Bayer Crop Science UK’s new Head of Business, Marion McPherson, today handed over 80 pairs of children’s wellington boots to Dr Alastair Leake, Director of the Allerton Trust. The wellington boots, of various sizes, will be used when parties of school children visit the Allerton Trust farm in Loddington.
Alastair also showed Marion around the farm, highlighting the research projects that are carried out, both to increase biodiversity on the farm but also to reduce the carbon emissions and environmental footprint of the farming going on there.
Marion in passing on the boots said: “We are delighted to make this contribution to successful farm visits to the Allerton Trust, as part of our commitment to improving the understanding of how our food is grown, especially to school-age children. The Trust is an excellent example of how to produce high-quality, affordable food in a way that enhances the environment in which it is grown.”
Alastair, in accepting the boots, said: “We have many school visits to the farm and the Visitor Centre here at the Allerton Trust, many of them from inner-city areas devoid of mud and without the need of footware of this type. These wellington boots will really help our educational outreach activities, particularly on wet day visits.”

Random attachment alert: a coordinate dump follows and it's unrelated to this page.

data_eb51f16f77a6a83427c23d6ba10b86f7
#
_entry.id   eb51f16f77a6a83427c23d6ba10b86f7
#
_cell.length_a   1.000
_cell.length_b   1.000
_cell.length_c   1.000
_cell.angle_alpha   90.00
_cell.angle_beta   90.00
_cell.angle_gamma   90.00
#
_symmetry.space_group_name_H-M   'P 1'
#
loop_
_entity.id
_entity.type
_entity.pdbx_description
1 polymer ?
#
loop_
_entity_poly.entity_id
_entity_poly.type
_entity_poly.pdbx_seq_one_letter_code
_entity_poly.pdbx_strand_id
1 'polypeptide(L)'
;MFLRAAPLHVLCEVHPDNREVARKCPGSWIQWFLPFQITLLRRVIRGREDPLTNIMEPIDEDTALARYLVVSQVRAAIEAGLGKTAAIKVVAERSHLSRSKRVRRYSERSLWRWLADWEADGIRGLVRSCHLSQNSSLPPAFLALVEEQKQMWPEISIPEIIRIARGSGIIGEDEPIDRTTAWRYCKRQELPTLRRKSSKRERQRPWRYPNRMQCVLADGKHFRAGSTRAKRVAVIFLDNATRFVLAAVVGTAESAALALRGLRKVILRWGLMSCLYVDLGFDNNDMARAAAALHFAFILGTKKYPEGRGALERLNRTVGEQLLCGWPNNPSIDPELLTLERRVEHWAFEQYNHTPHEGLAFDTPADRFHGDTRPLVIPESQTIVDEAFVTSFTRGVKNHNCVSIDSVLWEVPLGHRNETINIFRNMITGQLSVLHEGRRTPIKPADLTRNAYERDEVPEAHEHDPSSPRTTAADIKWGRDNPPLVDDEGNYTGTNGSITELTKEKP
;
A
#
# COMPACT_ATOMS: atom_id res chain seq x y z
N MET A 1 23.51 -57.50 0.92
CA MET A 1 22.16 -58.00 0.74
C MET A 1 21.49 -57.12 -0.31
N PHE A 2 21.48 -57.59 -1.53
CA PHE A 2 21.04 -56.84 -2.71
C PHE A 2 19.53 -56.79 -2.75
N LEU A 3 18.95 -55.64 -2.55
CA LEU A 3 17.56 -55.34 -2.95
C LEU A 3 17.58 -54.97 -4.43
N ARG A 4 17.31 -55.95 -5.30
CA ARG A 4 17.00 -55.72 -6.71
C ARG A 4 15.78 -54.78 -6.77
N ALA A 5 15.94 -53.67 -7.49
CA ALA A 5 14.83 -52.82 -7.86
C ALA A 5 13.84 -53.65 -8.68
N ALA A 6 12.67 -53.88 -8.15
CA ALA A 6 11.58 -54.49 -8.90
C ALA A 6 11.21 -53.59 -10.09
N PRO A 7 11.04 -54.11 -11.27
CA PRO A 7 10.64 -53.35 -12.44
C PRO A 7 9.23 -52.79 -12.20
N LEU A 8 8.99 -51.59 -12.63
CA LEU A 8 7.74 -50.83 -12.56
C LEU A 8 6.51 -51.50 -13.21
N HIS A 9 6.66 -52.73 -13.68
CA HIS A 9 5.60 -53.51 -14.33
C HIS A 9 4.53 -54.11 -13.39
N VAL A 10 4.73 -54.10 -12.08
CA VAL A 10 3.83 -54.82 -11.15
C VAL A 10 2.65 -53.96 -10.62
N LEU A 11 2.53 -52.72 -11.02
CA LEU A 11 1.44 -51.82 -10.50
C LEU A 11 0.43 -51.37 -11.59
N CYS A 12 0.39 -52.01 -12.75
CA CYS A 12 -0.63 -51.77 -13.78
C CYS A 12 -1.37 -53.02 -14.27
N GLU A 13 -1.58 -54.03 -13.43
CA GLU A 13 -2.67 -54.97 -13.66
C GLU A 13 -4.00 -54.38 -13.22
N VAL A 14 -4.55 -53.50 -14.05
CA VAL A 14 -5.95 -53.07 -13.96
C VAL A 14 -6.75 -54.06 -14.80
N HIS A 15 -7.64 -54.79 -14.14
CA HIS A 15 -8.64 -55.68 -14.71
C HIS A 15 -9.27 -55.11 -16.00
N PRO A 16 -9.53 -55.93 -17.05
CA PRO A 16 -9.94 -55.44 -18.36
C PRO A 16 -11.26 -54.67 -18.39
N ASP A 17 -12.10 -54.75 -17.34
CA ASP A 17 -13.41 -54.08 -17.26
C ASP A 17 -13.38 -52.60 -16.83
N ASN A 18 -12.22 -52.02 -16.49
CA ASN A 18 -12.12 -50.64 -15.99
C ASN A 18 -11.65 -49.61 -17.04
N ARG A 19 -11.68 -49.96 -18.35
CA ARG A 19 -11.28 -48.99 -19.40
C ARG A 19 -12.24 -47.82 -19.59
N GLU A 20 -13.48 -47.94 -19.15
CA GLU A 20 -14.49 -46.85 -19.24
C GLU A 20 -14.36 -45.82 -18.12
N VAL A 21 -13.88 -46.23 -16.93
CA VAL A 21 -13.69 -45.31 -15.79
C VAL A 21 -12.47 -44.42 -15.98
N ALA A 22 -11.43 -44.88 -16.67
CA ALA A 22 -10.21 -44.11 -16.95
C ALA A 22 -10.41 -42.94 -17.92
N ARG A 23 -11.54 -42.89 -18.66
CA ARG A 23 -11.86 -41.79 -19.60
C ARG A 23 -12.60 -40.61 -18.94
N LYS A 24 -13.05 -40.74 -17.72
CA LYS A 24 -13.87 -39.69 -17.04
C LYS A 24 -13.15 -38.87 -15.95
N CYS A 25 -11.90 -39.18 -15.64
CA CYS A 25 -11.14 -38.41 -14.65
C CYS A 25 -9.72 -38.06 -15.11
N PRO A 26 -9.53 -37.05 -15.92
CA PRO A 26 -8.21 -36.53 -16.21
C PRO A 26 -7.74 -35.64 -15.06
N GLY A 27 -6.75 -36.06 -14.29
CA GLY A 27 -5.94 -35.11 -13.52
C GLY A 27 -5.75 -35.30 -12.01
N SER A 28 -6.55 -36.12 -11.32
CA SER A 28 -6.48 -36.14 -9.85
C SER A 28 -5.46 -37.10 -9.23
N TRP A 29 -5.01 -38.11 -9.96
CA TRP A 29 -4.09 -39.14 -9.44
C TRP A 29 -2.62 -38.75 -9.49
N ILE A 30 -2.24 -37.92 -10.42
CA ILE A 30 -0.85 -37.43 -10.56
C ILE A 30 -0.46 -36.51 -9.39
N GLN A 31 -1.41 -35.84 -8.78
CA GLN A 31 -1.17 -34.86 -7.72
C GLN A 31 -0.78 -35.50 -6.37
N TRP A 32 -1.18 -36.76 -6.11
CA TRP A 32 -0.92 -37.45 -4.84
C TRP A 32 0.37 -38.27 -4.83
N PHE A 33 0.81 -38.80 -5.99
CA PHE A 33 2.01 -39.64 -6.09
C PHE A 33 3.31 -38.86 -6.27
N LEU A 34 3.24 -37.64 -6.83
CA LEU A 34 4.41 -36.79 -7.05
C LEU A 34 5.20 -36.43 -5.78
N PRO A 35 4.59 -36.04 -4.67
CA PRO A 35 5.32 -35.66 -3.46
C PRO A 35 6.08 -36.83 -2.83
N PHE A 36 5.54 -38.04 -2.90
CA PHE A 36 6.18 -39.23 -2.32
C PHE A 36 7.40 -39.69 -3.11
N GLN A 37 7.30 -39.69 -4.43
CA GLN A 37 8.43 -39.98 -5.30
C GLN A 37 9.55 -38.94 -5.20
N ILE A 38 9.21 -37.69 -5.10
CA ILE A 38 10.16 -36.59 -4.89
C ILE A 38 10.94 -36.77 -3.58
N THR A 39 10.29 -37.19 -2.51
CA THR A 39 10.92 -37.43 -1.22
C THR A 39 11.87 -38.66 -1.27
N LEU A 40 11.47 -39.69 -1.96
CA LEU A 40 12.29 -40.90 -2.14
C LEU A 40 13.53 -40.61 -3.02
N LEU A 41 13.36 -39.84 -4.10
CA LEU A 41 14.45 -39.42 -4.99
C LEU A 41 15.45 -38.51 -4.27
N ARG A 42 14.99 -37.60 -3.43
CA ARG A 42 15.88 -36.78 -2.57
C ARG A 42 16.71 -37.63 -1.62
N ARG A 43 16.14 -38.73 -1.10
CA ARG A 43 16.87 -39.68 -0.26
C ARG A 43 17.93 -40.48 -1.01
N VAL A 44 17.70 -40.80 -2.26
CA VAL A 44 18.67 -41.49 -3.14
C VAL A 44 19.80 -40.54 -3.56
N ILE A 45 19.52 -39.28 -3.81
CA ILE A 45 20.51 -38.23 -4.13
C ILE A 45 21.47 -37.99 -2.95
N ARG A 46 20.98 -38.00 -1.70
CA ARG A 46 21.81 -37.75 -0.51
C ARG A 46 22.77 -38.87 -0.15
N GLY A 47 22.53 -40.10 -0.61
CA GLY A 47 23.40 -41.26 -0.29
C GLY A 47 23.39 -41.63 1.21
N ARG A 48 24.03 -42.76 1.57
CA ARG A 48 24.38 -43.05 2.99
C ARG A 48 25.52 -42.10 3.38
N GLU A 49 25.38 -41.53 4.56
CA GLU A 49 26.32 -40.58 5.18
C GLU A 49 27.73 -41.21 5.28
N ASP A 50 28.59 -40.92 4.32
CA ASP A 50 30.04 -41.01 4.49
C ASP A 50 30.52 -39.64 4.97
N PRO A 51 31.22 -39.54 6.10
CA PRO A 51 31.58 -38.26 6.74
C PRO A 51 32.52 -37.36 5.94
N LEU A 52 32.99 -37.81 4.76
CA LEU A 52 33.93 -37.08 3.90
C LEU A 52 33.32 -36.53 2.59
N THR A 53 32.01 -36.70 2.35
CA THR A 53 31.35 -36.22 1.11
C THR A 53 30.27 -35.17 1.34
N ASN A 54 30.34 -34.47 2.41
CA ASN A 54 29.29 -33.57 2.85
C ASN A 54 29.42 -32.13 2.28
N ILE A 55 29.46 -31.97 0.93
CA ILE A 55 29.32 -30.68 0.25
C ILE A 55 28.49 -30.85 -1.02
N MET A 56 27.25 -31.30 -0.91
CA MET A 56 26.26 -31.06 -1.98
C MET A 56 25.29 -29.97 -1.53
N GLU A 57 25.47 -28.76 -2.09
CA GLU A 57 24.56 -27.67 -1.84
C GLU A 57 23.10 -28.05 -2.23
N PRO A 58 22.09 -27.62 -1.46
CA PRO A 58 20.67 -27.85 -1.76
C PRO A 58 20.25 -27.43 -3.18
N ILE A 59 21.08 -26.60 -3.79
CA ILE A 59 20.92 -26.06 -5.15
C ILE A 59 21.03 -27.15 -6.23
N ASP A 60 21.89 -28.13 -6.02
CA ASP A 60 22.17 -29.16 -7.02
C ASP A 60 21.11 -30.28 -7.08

Notes to editors
The Game & Wildlife Conservation Trust is an independent wildlife conservation charity which carries out scientific research into Britain’s game and wildlife. We advise farmers and landowners on improving wildlife habitats. We employ 22 post-doctoral scientists and 40 other research staff with expertise in areas such as birds, insects, mammals, farming and statistics. We undertake our own research as well as projects funded by contract and grant-aid from Government and private bodies. The Trust is also responsible for a number of Government Biodiversity Action Plan species and is lead partner for grey partridge and joint lead partner for brown hare and black grouse.
The GWCT’s Allerton Project: The GWCT’s Allerton Project is an 800 acre commercial farm business attached to a Research and Educational charitable trust. The Project was established in 1992 with the objective of demonstrating how modern efficient farming and environmental conservation can co-exist. The development of the education objectives of the Trust has expanded substantially to several thousand visitors a year including school groups, politicians and farmers, thus necessitating the construction of a larger visitor centre. The challenge of converting a disused brick cowshed into a sustainable building was given to architect Sylvester Cheung from Melton Mowbray. 60 per cent of construction costs were obtained as a grant from the Rural Development Programme for England.